This is a useful and readable introduction to the Marxist understanding of history - or Historical Materialism as it is better know. Beginning with a brief explanation of how Marx and Engels understood history and then looking at how they engaged with this in their writing, Matt Perry shows that historical materialism is in no way as complex or difficult as some would argue.
I mention E P Thompson, because one of the central aspects to this book is the approach of various historians from the Marxist left and the wider left. Thompson, Hobsbawm and Christopher Hill get detailed analysis, mostly because of their links to the wider left grouping around the Communist Party Historian's Group (1946-1956). This is particularly interesting because this was a really flowering of work and ideas, between members of the CP and much wider layers of writers and researchers. Perry notes that because of their links to the CP, some areas of historical study remained out of bounds (particularly Russian history) and the group collapsed in 1956 as disillusionment following the invasion by Russian forces of Hungary led to some of its mainstays leaving the CP. However the works of many writers that came from the group, laid the foundation for important approaches to history, perhaps best epitomised by Thompson's Making of the English Working Class. The historian's group had a wide impact around the world, but it is perhaps noted most here for its pioneering work around the English Revolution.
Perry also looks at other historians. He starts with the explicitly historic writings of Marx and Engels, including chapters of Capital which are detailed historical accounts, even though there is a perception of it being a dry work of economics. The section on Engels' history of the German Peasant Wars is fascinating - Perry shows how his approach of linking ideological and political ideas as part of a social superstructure influenced, created and also impacting back on an economic base is Marxist history at its best. Perry also looks at what he considers a "historical masterpiece" - Leon Trotsky's monumental History of the Russian Revolution.
I only have time to briefly note the mention here of "base and superstructure". This notion is a critical part of the debates around Marxism and history, and Perry shows how this metaphor of Marx's has been used and abused - or dismissed by many on the left. However he argues that it was a central plank of Marx and Engels' historical approach and puts across one of the most straightforward explanations for the ideas. For those interested in this discussion I recommend these chapters in Perry's book, as well as Chris Harman's essay on the subject.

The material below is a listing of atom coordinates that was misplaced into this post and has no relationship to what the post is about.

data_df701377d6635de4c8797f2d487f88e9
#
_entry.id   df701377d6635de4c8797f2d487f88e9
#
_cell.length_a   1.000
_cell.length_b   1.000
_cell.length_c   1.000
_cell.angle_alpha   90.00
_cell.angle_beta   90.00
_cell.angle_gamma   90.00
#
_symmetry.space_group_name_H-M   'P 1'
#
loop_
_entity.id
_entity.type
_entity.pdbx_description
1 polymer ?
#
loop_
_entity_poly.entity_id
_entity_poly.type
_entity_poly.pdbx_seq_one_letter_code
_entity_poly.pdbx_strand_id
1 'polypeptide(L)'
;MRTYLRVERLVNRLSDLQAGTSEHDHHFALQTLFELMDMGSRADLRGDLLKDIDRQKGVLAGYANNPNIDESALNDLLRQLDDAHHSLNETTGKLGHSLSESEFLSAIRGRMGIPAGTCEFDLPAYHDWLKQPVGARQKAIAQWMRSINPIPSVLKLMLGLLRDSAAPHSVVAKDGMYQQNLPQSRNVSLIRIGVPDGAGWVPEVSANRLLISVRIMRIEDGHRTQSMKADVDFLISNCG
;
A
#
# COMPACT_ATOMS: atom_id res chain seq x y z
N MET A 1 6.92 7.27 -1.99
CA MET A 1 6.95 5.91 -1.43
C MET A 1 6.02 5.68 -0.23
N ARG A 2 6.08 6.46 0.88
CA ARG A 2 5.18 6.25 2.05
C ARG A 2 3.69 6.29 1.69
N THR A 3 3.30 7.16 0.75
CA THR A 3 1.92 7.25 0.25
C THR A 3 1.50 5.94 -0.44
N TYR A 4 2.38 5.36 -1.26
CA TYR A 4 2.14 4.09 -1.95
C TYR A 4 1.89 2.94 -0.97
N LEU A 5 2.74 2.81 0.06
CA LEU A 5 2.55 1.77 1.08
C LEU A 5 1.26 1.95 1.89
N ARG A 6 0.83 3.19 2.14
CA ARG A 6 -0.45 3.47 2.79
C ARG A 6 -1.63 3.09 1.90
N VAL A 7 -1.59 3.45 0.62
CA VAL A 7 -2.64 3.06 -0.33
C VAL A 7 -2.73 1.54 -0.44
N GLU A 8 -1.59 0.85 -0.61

Finally Perry takes on the question of Postmodernism. Again his summary demolishes these attempts to argue that history has no meaning, or has stopped. Perry puts Postmodernism very much in the context of the post-World War II world. A point when capitalism, seemed to some as triumphant, and discussions about the "end of history" were about an ideological assault that would give the free-market free rein. Perry puts the case that idealistic approaches to history - that ideas are somehow independent of human society are not new, and that Marx himself critiqued this approach.
Perry's defence of the Marxist approach to history is clear and useful, rooting it very much in the real world. Humans must interact with the world around them to provide the necessities of life, as well as constructing and creating a society based on particular economic constructions. However I liked particular a point he develops from the historian John Saville, he argues that many left-historians are linked themselves to attempts to shape the future and change the world through the political organisations, campaigns or trade unions that they are part of. This in itself he argues "allows insights into the historical process with which they themselves were wrestling". I liked this point as it helps demonstrate why some arguments or writings from the postmodernists seems so completely incomprehensible to the rest of us - they are cut off and removed from the real historical processes around them.
Matt Perry's book deserves a wide readership, by students of history and writers of the subject. Its glossary is particularly useful, particularly if you have little or no experience of some of the more unusual academic phrases. I would have liked to read more by Perry on other historians - there are only passing references to Tony Cliff and I would have enjoyed Perry's thoughts on his historical work. But that's a minor criticism, I recommend this book to you.
Harman - Marxism and History
Hughes - Ecology and Historical Materialism